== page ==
Berkeley Public Health’s Stefano Bertozzi Is Editor-in-Chief of New Peer-Reviewed COVID-19 Journal
Stefano M. Bertozzi, UC Berkeley School of Public Health Dean Emeritus and professor of Health Policy and Management, has just been named editor-in-chief of a new peer-reviewed journal focused on COVID-19 research published by MIT Press.
The new journal, Rapid Reviews: COVID-19 (RR:C19), is an open access, rapid-review overlay journal that will accelerate peer review of COVID-19-related research and deliver real-time, verified scientific information that policymakers and health leaders can use.
Scientists and researchers are working overtime to understand the SARS-CoV-2 virus and are producing an unprecedented amount of preprint scholarship that is publicly available online but has not been vetted yet by peer review for accuracy. Traditional peer review can take four or more weeks to complete, but RR:C19’s editorial team, led by Bertozzi, will produce expert reviews in a matter of days.
Using artificial intelligence tools, a global team will identify promising scholarship in preprint repositories, commission expert peer reviews, and publish the results on an open access platform in a completely transparent process. The journal will strive for disciplinary and geographic breadth, sourcing manuscripts from all regions and across a wide variety of fields, including medicine; public health; the physical, biological, and chemical sciences; the social sciences; and the humanities. RR:C19 will also provide a new publishing option for revised papers that are positively reviewed.
Made possible by a $350,000 grant from the Patrick J. McGovern Foundation and hosted on PubPub, an open-source publishing platform from the Knowledge Futures Group for collaboratively editing and publishing journals, monographs, and other open access scholarly content, RR:C19 will limit the spread of misinformation about COVID-19, according to editor-in-chief Bertozzi.
“There is an urgent need to validate–or debunk–the rapidly growing volume of COVID-19-related manuscripts on preprint servers,” explains Bertozzi. “I’m excited to be working with the MIT Press, the Patrick J. McGovern Foundation, and the Knowledge Futures Group to create a novel publishing model that has the potential to more efficiently translate important scientific results into action. We are also working with COVIDScholar, an initiative of UC Berkeley and Lawrence Berkeley National Lab, to create unique AI/machine learning tools to support the review of hundreds of preprints per week.”
“Science demands collaboration, and RR:C19 is a terrific example of how our academic research communities are greater than the sum of its parts,” says Hildy Fong Baker, executive director of the UC Berkeley Center for Global Public Health. “We have recruited over 125 students and colleagues [at UC Berkeley] to support RR:C19 from many angles. We are engaging students from nearly every school/college on the UCB campus in the initial (‘pre’ peer review) evaluations of preprints.”
“We have PhD students, med students, and postdocs building AI tools and providing leadership to track trending and critical COVID-19 research. Student assistant editors support business operations from the editorial office. We are able to tap into a very capable and powerful source of student energy to help advance transparent and valid COVID-19 science—there is a lot of enthusiasm for this new open source publishing model,” Baker says.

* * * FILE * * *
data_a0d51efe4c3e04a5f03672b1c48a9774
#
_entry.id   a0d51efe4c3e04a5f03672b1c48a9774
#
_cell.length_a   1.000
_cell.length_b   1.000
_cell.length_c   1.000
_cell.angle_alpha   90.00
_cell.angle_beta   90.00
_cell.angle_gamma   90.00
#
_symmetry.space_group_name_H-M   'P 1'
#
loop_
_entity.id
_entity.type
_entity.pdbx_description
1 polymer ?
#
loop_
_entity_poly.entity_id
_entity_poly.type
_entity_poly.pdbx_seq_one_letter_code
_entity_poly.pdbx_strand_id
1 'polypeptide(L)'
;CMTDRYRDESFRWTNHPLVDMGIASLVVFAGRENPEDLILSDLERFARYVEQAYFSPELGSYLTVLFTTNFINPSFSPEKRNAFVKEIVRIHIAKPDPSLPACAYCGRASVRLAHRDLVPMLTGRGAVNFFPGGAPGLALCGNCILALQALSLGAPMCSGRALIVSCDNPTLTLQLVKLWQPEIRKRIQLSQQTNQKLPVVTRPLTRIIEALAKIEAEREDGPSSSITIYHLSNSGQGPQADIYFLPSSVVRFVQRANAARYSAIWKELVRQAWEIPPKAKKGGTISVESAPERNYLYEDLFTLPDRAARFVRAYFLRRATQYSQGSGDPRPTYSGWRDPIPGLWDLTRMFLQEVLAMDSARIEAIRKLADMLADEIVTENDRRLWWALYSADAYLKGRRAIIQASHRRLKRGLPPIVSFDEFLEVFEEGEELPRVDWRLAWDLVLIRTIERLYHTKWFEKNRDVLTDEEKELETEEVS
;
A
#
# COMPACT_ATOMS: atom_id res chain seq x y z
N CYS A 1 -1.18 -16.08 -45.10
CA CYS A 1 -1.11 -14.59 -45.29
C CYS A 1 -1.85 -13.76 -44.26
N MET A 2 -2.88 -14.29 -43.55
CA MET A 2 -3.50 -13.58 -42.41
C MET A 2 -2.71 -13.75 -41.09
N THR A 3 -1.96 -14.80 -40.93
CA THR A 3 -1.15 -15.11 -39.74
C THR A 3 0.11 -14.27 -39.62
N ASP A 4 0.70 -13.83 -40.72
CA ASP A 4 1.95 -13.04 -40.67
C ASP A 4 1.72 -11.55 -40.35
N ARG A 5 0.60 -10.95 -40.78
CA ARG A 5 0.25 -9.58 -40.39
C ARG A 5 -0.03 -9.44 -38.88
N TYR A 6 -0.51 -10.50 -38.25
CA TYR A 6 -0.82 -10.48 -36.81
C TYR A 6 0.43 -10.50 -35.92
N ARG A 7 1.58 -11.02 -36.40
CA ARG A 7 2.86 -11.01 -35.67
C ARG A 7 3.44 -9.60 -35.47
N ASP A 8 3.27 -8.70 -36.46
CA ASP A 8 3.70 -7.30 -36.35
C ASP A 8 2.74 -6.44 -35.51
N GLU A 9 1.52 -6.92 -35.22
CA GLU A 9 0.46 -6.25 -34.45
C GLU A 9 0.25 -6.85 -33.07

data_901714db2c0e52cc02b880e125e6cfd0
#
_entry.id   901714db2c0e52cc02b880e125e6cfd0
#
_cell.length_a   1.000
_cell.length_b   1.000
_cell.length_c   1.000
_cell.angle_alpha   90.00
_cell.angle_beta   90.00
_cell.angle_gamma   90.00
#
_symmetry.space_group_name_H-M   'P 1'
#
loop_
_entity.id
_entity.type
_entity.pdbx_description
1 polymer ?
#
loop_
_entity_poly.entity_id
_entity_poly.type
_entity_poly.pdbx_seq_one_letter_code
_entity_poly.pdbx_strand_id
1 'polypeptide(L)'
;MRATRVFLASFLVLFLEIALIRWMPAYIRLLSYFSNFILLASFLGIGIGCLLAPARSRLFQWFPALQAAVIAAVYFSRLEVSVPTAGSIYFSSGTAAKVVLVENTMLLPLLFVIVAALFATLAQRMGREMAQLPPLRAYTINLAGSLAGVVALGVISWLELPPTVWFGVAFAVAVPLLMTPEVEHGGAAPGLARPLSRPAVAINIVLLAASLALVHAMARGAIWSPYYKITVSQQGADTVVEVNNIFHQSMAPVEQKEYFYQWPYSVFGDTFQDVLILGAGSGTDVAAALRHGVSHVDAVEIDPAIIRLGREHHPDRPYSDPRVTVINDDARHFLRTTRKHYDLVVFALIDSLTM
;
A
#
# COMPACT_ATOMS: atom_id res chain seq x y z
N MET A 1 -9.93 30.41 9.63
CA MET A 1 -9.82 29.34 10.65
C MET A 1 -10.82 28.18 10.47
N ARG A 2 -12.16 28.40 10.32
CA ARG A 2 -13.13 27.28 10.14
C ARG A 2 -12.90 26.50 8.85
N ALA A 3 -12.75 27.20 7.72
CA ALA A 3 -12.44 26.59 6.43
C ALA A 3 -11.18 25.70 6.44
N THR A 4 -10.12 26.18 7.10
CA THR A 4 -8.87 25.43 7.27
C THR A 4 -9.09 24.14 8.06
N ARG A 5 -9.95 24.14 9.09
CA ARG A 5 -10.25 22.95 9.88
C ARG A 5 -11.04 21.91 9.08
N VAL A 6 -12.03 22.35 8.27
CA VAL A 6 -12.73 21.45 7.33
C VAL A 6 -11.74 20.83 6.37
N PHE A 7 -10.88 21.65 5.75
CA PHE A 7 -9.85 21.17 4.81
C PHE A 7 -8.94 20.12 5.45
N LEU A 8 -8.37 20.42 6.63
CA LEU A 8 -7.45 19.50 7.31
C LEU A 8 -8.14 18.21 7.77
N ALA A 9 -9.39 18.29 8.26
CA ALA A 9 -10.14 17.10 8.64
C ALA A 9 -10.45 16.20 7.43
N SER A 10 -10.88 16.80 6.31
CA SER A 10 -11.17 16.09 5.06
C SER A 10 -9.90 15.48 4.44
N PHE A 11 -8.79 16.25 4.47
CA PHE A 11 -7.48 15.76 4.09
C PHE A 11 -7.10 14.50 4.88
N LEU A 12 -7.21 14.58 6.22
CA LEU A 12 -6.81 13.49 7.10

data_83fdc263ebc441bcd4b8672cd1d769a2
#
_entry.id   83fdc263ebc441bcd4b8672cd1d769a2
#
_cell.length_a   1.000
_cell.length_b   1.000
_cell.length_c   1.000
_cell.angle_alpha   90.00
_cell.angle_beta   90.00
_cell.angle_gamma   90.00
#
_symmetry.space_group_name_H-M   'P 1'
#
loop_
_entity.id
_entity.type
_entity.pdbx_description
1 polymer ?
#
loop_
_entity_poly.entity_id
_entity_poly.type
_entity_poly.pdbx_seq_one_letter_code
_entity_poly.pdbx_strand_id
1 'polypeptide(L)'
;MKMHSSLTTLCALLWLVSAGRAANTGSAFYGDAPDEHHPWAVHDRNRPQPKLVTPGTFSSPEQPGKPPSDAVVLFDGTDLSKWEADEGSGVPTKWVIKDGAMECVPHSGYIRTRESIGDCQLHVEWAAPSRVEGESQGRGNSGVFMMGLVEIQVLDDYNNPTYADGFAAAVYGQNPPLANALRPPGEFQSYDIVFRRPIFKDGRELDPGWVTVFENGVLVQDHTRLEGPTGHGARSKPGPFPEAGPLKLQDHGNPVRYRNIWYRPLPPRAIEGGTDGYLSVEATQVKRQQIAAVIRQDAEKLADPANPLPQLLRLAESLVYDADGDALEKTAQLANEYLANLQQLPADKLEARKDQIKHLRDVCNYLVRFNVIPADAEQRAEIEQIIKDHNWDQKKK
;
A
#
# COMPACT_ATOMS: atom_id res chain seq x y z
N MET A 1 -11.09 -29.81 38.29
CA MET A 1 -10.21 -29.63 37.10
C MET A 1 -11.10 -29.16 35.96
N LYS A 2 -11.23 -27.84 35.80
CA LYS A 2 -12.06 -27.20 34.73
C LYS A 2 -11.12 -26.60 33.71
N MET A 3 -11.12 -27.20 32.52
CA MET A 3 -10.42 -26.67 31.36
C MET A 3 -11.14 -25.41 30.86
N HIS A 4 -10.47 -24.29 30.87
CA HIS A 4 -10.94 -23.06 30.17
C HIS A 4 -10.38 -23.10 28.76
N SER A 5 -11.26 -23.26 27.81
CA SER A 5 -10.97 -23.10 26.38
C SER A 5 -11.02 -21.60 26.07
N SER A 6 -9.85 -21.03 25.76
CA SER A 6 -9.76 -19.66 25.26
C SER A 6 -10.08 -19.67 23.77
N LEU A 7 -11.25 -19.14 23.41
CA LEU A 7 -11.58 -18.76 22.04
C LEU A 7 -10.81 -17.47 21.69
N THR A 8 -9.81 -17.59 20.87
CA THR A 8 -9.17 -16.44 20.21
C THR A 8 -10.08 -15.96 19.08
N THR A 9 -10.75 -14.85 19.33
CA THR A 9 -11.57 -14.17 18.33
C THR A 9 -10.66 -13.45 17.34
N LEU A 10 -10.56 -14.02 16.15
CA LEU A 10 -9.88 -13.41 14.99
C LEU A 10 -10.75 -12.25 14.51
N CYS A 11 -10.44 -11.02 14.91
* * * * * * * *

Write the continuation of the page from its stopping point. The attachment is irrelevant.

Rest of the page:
“This project signals a breakthrough in academic publishing, bringing together urgency and scientific rigor so the world’s researchers can rapidly disseminate new discoveries that we can trust,” says Vilas Dhar, trustee of the Patrick J. McGovern Foundation. “We are confident the RR:C19 journal will quickly become an invaluable resource for researchers, public health officials, and healthcare providers on the frontline of this pandemic. We’re also excited about the potential for a long-term transformation in how we evaluate and share research across all scientific disciplines.”
On the collaboration around this new journal, Travis Rich, executive director of the Knowledge Futures Group notes, “At a moment when credibility is increasingly crucial to the well-being of society, we’re thrilled to be partnering with this innovative journal to expand the idea of reviews as first-class research objects, both on PubPub and as a model for others.”
Amy Brand, director of the MIT Press sees the no-cost open access model as a way to increase the impact of global research and disseminate high-quality scholarship. “Offering a peer-reviewed model on top of preprints will bring a level of diligence that clinicians, researchers, and others worldwide rely on to make sound judgments about the current crisis and its amelioration,” says Brand. “The project also aims to provide a proof-of-concept for new models of peer-review and rapid publishing for broader applications.”
The editorial board for RR:C19 currently includes Paulin Basinga, Gates Foundation; Nancy Birdsall, Center for Global Development; Jeanine Condo, National University of Rwanda; Robert Gallo, University of Maryland; Dean Jamison, University of Washington; Jerome Kim, International Vaccine Institute; Santiago Levy, The Brookings Institution; Fenyong Liu, UC Berkeley; Felix Masiye, University of Zambia, University of Washington; Jonna Mazet, UC Davis; Shankar Sastry, UC Berkeley; and Mauro Schechter, Federal University of Rio de Janeiro, University of Pittsburgh, Johns Hopkins University. RR:C19 will publish its first reviews in July 2020 and is actively recruiting potential reviewers and contributors.
To learn more about this project, visit: rapidreviewscovid19.mitpress.mit.edu
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